By Adrian Hill
Slipping on the shades is a common enough activity for most of us in the summer, but even in the dimmest of light sports stars are happy to stick the eye visors on.
And the equipment is becoming big business, as everyone looks for the edge that could make the difference between winning and losing. A case of seeing the light - and blocking it out. As always, there are the big players pumping millions into marketing and endorsements, but there is room for small start-ups who have seen an angle.
Stephen Fowler, founder of running sunglasses specialist Naked Runner, says: “There is a certain amount of energy used when squinting. If your eyes are relaxed, you’ll be more relaxed running. There is also the serious point about ultraviolet light protection - there have been cases of people getting cancer in the eyes. There is mixed opinion on how much protection glasses afford for that, but they certainly offer a lot of protection against UV rays.
“I lived in Spain for a while and, although there is a fashion element that is quite important, the reality is that if you are performing in bright sunlight, as you do over there, that energy expended squinting all the time is vital energy lost. The key, however, is if you don’t know you are wearing them. You need sunglasses that work, but also that make you feel comfortable.
“Some people buy them to match their outfits, which is fine, but it’s more important that they are not annoying when you are performing. The philosophy has to be to wear sunglasses that you don’t notice you’re wearing.”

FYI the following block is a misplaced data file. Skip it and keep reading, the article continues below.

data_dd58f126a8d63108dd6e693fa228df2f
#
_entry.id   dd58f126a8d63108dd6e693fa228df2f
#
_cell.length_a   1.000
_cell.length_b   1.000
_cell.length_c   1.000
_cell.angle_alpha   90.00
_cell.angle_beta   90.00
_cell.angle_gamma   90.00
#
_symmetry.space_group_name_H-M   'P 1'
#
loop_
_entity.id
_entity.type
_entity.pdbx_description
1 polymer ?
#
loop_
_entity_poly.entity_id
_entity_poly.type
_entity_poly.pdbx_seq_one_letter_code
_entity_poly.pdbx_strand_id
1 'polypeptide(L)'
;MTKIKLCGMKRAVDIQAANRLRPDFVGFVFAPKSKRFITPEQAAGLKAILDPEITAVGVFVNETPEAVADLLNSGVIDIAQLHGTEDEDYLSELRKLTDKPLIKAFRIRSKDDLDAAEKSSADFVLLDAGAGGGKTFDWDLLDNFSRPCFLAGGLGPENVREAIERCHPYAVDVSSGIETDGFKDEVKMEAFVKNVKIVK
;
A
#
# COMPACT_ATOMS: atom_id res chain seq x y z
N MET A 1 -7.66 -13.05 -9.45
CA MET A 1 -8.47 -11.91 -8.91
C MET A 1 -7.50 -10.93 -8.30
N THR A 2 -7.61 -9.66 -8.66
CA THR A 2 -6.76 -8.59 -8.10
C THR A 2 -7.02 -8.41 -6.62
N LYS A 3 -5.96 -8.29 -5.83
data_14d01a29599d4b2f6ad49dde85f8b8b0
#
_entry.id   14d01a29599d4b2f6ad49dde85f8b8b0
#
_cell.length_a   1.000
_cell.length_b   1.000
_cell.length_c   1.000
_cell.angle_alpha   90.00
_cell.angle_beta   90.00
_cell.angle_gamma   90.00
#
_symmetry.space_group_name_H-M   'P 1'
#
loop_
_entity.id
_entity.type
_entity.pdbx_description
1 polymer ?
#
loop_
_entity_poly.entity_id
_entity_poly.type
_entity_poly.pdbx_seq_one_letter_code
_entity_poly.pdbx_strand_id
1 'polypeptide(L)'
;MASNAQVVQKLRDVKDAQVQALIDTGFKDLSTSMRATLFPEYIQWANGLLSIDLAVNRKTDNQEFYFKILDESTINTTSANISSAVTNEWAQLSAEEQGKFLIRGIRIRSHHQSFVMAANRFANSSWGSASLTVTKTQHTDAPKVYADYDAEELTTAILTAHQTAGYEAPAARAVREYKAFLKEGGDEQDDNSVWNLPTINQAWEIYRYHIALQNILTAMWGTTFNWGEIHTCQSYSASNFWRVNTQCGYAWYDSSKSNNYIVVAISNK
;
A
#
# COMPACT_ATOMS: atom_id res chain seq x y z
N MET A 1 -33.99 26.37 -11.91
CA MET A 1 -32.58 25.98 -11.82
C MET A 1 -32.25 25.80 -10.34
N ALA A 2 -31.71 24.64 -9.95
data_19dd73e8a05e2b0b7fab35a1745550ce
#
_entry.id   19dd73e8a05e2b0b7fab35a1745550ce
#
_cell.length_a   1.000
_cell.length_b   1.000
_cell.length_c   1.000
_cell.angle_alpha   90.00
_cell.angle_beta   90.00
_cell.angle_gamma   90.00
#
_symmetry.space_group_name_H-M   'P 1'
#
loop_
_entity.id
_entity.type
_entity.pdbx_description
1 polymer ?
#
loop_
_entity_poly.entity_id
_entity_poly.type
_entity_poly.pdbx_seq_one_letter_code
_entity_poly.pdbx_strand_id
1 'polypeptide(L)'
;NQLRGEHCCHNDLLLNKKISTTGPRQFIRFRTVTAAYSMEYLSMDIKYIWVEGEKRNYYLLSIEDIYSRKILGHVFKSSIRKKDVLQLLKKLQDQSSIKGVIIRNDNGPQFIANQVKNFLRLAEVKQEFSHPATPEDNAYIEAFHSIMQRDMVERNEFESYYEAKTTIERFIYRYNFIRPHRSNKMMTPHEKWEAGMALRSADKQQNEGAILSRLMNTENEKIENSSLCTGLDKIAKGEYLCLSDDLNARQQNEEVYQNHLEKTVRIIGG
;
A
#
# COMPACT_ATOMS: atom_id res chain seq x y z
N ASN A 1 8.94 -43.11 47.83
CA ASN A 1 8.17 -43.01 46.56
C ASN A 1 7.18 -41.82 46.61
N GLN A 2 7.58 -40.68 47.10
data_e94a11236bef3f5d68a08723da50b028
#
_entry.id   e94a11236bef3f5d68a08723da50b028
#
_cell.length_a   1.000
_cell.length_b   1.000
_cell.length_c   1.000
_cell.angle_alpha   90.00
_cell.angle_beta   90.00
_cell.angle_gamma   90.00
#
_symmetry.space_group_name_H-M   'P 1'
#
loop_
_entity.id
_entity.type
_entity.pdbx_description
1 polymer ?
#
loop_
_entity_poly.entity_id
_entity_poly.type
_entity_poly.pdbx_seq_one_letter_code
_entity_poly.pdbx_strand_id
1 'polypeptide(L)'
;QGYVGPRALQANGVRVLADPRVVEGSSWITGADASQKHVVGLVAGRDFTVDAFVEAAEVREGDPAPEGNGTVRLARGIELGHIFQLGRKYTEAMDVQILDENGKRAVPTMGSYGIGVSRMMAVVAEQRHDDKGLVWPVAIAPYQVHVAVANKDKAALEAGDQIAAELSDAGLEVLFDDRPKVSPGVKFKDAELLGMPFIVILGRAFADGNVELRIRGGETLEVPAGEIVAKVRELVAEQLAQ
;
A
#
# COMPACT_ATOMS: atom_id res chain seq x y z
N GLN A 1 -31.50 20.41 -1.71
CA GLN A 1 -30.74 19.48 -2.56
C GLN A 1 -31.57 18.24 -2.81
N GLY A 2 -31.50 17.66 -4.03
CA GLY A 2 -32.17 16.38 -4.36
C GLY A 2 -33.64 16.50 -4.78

Fowler started Naked Runner about three years ago, having worked in the spectacle industry. His highest profile client currently is Kerry O’Flaherty, who competed for Ireland in the 3,000 metre steeplechase at the 2015 World Athletics Championships in Beijing and is aiming for the Rio Olympics later this year.
“I started off with runners, but have new styles for cyclists,” Fowler says. “I was at The Bike Show the other week. I did the 100-mile cycle ride in Manchester and it was raining and I found we were chucking up dirt. Sunglasses that fit snugly prevent all that getting into your eyes. There is also the annoyance of midges during the summer, which glasses block from entering your eyes.
“All sports will have different reasons. A runner needs lightweight glasses that make them feel relaxed, a cyclist requires protection for his eyes from the sun and bad weather. There are styles available that have an impregnated anti-steam coating.”
Running is an activity where, as Fowler suggests, style and comfort are heavy selling points, but performance sunglasses are being used more and more in sports where visualisation is vital.
Cricketers used to rely on their caps and floppy sun hats to block out the distraction of that big orange ball in the sky occasionally spotted in the UK or even manoeuvre their bodies to negate the blinding effect.
There is an anecdote about a teammate berating former England fast bowler Devon Malcolm, who was not known for his fielding, for dropping an attempted catch following a lusty swipe by an opposing batsman that went high into the air during a Test match.
Malcolm claimed his hat failed to block the sun’s rays from his eyes, so he couldn’t see the ball properly. His colleague suggested to him that he should have moved around the sun - effectively altered position so that he sighted the cricket ball without looking into the fireball.
“I couldn’t. It’s millions of miles away,” came the sarcastic reply from the droll Malcolm.
A latter day Malcolm has no such dilemma, as souped up sunglasses are standard issue to international cricketers these days, with lenses that are anti-glare and optimise the contrast between light and dark to help players to look into the sun without fear of being blinded and to see that small dark red ball they often have to clutch travelling at very fast speeds.